Norman Brown former District Officer
The image and story is from Peebles Life publication circa 2011 which featured from time to time a ‘Portrait of a Town Personality’.
Norman was based as a junior District Officer at Glentress Forest Office at the Camp from 1954 and then as the Senior District officer. Unfortunately his postings following Glentress are not yet to hand. His story is as told in the publication is below:
‘It is always surprising how many local residents have been involved in momentous occasions, both nationally and internationally, and this month's Portrait. Norman Brown, is no exception, having flown Spitfires during the Battle of Britain in the Second World War.
Born in Edinburgh in 1919, Norman grew up with his two brothers whilst his father worked as Treasurer for the Church of Scotland General Trustees. He remarks that as his mother was disabled, he was able to cook a full three course meal by the age of 12, something which has stood him in good stead. His schooling mainly took place at George Heriot's where he joined the Officer Training Corps and was in the school shooting team, travelling to Bisley to enter the national finals. He also enjoyed golf and boxing though his passion has always been fishing. Norman notes that it is now 84 years since he caught his first brown trout.
In August 1939, Norman joined the RAF Volunteer Reserve. Just a few weeks later on 3rd September, war was declared and Norman began his RAF training, first on the south coast of England, before being transferred to the Derby area and then finally to Chester learning to fly Miles Magisters and then Miles Masters. Following this Norman was commissioned as a pilot officer and sent to Hawarden for Spitfire training. Pre war this had lasted for six months, but by the time Norman arrived it had been reduced to 1 week and he is still clearly moved by the Spitfire, a plane he describes as a wonderful machine Selected to join Fighter Command, in his own words 'because you had to be a little daft to do that", Norman saw action not least during the Battle of Britain which he describes as very hectic, very frightening and very exhausting though he remarks that he was fortunate to share the experience with the finest people you could ever hope to meet.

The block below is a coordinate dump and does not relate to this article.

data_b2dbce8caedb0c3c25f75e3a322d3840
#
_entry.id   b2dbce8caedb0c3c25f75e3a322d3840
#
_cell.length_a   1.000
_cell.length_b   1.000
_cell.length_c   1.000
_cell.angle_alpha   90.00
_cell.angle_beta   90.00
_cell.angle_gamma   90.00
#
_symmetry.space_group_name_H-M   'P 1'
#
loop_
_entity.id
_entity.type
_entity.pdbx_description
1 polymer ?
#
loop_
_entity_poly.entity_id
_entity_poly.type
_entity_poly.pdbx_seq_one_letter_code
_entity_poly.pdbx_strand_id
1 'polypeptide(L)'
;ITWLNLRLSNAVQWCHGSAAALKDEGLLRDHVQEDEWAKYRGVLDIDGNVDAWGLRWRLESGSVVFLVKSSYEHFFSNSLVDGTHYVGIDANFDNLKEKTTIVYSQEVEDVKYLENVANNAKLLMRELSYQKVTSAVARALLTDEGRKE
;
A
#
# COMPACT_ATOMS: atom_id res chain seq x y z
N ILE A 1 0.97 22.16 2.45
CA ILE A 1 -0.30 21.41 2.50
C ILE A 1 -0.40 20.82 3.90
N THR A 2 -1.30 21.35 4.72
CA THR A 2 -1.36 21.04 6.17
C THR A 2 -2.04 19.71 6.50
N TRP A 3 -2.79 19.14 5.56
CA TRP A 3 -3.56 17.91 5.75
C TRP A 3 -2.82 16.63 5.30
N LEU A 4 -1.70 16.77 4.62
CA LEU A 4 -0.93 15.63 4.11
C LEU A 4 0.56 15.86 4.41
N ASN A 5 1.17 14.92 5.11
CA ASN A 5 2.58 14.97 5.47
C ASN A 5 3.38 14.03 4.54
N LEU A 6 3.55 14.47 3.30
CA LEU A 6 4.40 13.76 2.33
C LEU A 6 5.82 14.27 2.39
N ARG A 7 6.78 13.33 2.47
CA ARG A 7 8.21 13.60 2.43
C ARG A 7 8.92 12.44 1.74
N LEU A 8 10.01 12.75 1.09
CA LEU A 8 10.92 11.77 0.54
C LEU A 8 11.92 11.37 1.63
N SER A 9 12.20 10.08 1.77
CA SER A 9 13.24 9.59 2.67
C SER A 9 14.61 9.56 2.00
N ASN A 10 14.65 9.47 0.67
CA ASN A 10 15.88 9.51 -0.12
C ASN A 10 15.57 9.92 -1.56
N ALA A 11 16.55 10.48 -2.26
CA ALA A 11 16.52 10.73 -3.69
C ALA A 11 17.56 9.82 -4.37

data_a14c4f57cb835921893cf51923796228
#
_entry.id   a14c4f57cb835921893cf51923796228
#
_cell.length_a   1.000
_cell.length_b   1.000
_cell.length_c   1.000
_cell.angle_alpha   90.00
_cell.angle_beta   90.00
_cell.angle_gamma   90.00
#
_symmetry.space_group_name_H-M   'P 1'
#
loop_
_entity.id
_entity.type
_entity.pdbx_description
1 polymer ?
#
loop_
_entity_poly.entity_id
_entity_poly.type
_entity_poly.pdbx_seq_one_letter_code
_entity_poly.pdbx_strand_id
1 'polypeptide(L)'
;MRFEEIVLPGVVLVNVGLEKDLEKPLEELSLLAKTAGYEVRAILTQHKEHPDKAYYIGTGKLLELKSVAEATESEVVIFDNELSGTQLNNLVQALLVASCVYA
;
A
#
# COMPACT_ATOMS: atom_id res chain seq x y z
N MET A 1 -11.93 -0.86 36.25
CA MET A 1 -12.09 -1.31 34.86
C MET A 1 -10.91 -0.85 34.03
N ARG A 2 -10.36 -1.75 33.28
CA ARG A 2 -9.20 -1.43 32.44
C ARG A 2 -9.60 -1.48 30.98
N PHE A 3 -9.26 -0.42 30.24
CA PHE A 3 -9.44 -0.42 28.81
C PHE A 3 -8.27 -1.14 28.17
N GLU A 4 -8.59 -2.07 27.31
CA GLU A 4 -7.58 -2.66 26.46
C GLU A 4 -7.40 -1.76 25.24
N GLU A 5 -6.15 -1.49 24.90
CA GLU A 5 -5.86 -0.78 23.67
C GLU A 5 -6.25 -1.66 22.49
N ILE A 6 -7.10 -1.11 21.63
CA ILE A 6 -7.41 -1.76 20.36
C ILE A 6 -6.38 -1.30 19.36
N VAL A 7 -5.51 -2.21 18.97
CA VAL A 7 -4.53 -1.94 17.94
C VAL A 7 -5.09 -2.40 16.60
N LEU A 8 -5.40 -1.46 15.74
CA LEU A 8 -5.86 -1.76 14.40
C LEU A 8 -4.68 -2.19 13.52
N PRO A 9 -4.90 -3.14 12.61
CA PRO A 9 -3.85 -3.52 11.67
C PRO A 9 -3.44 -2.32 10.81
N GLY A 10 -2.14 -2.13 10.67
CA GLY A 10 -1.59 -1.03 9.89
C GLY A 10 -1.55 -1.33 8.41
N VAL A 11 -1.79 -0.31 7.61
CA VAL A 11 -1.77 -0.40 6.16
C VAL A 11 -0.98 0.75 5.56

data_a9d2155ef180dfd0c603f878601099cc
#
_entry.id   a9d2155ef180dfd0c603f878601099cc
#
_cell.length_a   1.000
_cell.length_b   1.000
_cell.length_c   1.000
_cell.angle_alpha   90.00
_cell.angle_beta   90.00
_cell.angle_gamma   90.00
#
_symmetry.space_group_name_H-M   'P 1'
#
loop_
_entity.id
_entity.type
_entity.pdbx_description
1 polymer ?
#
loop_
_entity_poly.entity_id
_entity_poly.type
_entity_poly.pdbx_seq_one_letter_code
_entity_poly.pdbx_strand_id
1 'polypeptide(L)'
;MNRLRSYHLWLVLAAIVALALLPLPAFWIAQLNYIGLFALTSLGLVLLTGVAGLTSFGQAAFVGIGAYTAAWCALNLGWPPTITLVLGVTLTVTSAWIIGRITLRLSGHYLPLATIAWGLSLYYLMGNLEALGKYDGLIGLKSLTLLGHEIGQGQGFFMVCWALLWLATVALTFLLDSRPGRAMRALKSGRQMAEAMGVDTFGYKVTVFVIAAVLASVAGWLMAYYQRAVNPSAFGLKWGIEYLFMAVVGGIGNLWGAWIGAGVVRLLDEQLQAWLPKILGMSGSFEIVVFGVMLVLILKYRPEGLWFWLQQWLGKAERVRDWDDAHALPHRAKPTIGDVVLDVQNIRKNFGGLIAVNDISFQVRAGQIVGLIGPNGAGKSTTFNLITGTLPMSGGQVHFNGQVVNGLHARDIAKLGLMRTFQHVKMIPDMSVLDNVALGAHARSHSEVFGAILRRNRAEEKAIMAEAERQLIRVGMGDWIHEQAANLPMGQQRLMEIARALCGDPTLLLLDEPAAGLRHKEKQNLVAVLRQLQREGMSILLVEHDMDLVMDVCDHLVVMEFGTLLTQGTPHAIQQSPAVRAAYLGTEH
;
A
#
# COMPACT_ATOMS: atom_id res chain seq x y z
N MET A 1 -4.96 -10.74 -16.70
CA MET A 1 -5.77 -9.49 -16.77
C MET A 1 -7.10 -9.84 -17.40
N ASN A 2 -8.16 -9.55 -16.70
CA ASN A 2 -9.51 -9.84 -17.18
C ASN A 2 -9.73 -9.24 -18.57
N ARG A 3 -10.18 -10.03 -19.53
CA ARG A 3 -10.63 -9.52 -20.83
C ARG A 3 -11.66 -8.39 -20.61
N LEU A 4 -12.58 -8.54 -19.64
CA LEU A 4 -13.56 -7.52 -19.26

In 1943, Norman met Sheila, to whom he was married for just short of 60 years, and with whom he had three children, lan, Peter and Elizabeth. The family has now grown to include 6 grandchildren and 10 great ¬grandchildren, spread from Edinburgh to Canada to Texas. He returned to his first love of forestry and horticulture, graduating from Edinburgh University and joining the Forestry Commission as a District Officer. His work covered most of the Borders and some of the Lothians and Norman was keen that the planting should be varied and aesthetically pleasing rather than the more easily harvested solid blocks of single species that were common at the time. He seems to have been a little ahead of his time with this but he is clear that he was not the only one advocating this policy.
Even in his nineties, Norman still manages to indulge his passion for fishing, running a small loch near Melrose, and sitting on the Tweed Commissioner Board - he thinks he may retire from this in a couple of years but I wouldn't count on it! He is also an Honorary President of the Peebles Branch of the British Legion a Life Member of the Battle of Britain Fighter Association and, for the last few years, has laid the wreath at the memorial in Moffat to Lord Dowding, chief of Fighter Command in 1940, as well as attending other memorial services, the length and breadth of the country.
Turning to the town of Peebles, where he has made his home since 1954, Norman thinks it is a wonderful place, what with the wide High Street, the river, trees, hills and golf course and the very friendly population. He is however a little concerned at the new developments, remarking that it is sad to see so much of the green space being built on and that there is a danger the town will lose its essence. As for improvements, Norman would like some more disabled parking spaces on the High Street as it is the "very devil" getting parked! Within the town, as with many Portraits before him, Norman suggests that Peter Norris is someone he admires for all the good work he does.
Finally we turn to the one thing people don't know about him where, with a cheeky smile, Norman states that no-one knows what a damn rogue he is!’
Any further details of Districts that Norman worked in would be very welcome.
Picture added on 15 May 2018 at 08:31